Welcome to the UTHealth and UT Physicians COVID-19 vaccine information page. As part of being named a COVID-19 Vaccine Hub in Harris County by the Texas State Department of Health Services, UTHealth is distributing the vaccine to community members who qualify according to federal and state guidelines.
Distribution of COVID-19 vaccine
According to the U.S. Food and Drug Administration, individuals ages 12 to 17 are eligible to receive the Pfizer vaccine, while those ages 18 and older are eligible for the Pfizer, Moderna, and Johnson & Johnson vaccines. Older individuals or those considered high risk of severe illness will still be given priority for appointments.
UTHealth Hub Vaccine appointments
For the general public, including UT Physicians patients, UTHealth has real-time scheduling for all individuals ages 12 and up to secure an appointment for the COVID-19 vaccine. Individuals who are under 18 years of age must be accompanied by a parent/guardian to receive the vaccine. Please check back often as we update availability.
In the section below, please read the answers to frequently asked questions about the COVID-19 vaccine. The answers have been provided by our physicians who are on the faculty at McGovern Medical School.
COVID-19 Vaccine Frequently Asked Questions
- The U.S. Food and Drug Administration’s approval process, even in an Emergency Use Authorization situation, prioritizes health and safety.
- Both the Pfizer and the Moderna COVID-19 vaccines should not be administered to individuals with a known history of a severe allergic reaction to previous vaccines, to any component of the vaccine, or to the first dose of this vaccine, without additional clinical evaluation.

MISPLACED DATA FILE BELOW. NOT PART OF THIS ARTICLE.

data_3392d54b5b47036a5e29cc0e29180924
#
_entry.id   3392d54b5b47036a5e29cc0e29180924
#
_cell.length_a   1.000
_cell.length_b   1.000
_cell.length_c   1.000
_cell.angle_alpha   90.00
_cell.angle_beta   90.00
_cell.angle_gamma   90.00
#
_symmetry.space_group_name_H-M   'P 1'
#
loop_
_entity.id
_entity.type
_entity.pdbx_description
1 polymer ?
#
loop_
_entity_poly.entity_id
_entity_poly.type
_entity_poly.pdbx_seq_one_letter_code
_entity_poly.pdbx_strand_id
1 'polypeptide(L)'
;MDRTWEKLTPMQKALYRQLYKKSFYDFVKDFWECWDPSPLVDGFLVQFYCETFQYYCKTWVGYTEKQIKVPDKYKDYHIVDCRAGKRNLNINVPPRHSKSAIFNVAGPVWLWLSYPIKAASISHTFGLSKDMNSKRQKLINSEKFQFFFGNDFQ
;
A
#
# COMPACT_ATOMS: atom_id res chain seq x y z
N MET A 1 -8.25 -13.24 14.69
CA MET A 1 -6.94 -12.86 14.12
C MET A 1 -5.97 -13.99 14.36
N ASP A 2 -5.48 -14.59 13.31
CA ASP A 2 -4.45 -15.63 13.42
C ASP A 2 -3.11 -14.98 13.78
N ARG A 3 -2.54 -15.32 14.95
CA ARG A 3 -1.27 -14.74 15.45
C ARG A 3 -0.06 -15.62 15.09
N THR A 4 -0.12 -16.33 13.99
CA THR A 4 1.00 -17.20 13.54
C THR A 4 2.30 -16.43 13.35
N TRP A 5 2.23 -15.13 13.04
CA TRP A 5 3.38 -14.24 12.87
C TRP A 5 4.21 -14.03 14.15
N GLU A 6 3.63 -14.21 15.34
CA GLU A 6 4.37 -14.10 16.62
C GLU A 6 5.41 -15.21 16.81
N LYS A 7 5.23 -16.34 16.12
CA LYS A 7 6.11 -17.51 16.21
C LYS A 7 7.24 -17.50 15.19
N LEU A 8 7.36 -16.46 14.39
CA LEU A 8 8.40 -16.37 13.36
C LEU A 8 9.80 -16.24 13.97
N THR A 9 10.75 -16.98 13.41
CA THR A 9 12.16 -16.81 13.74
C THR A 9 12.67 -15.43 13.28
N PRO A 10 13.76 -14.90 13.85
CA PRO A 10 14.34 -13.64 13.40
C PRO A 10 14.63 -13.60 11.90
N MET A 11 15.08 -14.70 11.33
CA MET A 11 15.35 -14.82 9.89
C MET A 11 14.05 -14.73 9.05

- The Johnson & Johnson (J&J) vaccine is not recommended for individuals who have experienced an allergic reaction to any ingredient of their vaccine. Ingredients are listed on the J&J fact sheet above under patient resources.
- Immunocompromised people, including individuals receiving immunosuppressant therapy, may have a diminished immune response.
- Adverse reactions reported in vaccine trials were mild and included: injection site pain, fatigue, headache, muscle pain, chills, joint pain, fever, injection site swelling, injection site redness, nausea, malaise (generally not feeling well), and lymphadenopathy (swollen lymph nodes).
- There is a remote chance the Moderna and J&J COVID-19 vaccines could cause a severe allergic reaction. A severe allergic reaction would usually occur within a few minutes to one hour after receiving a dose. For this reason, the UTHealth Vaccine Hub will be monitoring patients after they receive their vaccine as per our safety protocol. Recipients are monitored between 15 to 30 minutes for reactions.
- Yes, eventually. Though several steps have been taken to streamline the process and reduce regulatory obstacles, the underlying full approval process remains the same. Currently, the U.S. Food and Drug Administration (FDA) has granted Emergency Use Authorization (EUA) for the Pfizer, Moderna, and Johnson & Johnson vaccines. EUA occurs if there’s evidence that strongly suggests patients have benefitted from a treatment or test and the treatment is safe, but not all regulatory steps have been completed. Other vaccines that are in the pipeline will also likely be granted EUA before receiving full approval.
- The FDA, state health departments, drug producers, and independent physicians and researchers will monitor and track a wide variety of data once the vaccine is available to continue to learn about the drugs’ safety and effectiveness.
- The clinical trials for the Pfizer and Moderna vaccines showed that a two-dose model was most effective in preventing the spread of COVID-19.
- For the Moderna vaccine, a second dose is required at least 28 days after the first dose. The Pfizer vaccine requires a second dose at least 21 days after the first. Your return visit will be scheduled at your first vaccine appointment.
- The Johnson & Johnson vaccine requires only one dose.